This article first appeared in the June 2012 issue of California Homeschooler, the issue describing the "Adventures in Homeschooling" conference.
Seven is a magnificent number, in fairy tales and mythology. Another "story number" is three. This will be the seventh HSC conference at which I will have spoken, and I have three children who were exclusively unschooled and now are grown.
Once upon a time, I spoke in Anaheim in April and then in Sacramento in August of the same year. My kids were 4, 7 and 9. Kirby was ten by that August1996.
I'm going to speak about unschooling and parenting this year. I always do, every time. I have seen a great number of families succeed since 1996, and have seen a few fail to create a peaceful environment in which their children can learn. I have heard regrets expressed by parents who resisted change, and held out on learning.
How could those who chose to dedicate themselves to a life of learning fail to learn? I wish I did not know, but they have told me what happened. What could have been thriving, abundant change was stunted and abandoned.
One way or another, in nearly every instance, they failed to gain confidence and experience, because they tried to figure it out in isolation, without seeing good examples.
Frank Smith (who has also spoken at an HSC conference) said in his book Learning and Forgetting that to learn to do or be something, one should hang out with those who already had and valued that ability. So if you want to become a confident, mindful parent, hang out with confident, mindful parents. A conference is the perfect place to do that.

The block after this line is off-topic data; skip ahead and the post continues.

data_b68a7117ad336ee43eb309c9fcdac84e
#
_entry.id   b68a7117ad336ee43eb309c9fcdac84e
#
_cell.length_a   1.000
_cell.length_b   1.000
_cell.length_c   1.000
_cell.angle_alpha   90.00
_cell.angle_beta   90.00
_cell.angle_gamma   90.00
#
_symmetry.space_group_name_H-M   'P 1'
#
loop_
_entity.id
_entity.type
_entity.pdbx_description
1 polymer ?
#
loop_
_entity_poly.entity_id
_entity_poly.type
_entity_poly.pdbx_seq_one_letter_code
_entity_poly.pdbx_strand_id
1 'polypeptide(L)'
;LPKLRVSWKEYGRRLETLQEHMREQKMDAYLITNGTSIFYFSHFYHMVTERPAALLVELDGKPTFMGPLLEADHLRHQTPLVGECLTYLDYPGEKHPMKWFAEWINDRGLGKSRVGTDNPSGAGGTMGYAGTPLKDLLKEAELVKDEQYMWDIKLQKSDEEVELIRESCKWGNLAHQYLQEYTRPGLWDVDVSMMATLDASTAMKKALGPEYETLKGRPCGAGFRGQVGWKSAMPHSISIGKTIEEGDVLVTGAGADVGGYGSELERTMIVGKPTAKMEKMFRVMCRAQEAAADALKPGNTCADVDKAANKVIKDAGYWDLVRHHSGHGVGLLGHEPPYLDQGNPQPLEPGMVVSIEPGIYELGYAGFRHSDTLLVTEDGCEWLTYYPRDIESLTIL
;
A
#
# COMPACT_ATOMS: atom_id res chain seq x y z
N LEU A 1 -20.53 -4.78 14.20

I have a collection of expressions of regret, from parents who stalled about really making a change in their parenting and homeschooling. It's "If only..." (SandraDodd.com/ifonly) They say, in various ways, "We should have made this change sooner."
Some people have said that they will go to a conference when their kids are older. It can happen that their kids end up in school because the parents couldn't figure out how to homeschool well on their own, and they gave up. Had they gone to a conference, they might still have their kids home today.
Each family needs confidence and experience. Those things don't come all at once, and you can't buy them or have them inserted, but a conference is an unbeatable source for building both of those. There is some cost, and there is some inconvenience, but if the state required parents to be certified to keep their children home, people would take that course, and pay for it; they would read the books and do the homework; they would probably need to get a babysitter. There is no such state requirement, but the HSC conference is like a course in home education and a family vacation. It's a place to see different homeschooling philosophies in action, and a time to make friends who are doing what you want to do.
Sometimes people say they can't afford a conference. Some of them are paying for therapy because they're not getting along well. A conference costs less than therapy and can be better for a family's peace and happiness, both immediate and long term.
If you considered private school, the uniforms and books would cost more than a conference, before you even get to tuition and fees. It might be worth borrowing money to attend the HSC conference if homeschooling seems worth doing—even moreso if you want to unschool, as there's no curriculum to buy and you and your children will be discovering the secret passages and magical destinations without a schedule or a map.
To help you prepare for or strengthen your own heroic adventure, there are three tools you need, and a checklist of seven nest-building items for you to collect and protect.
Equip yourself with:
confidenceBuild your nest with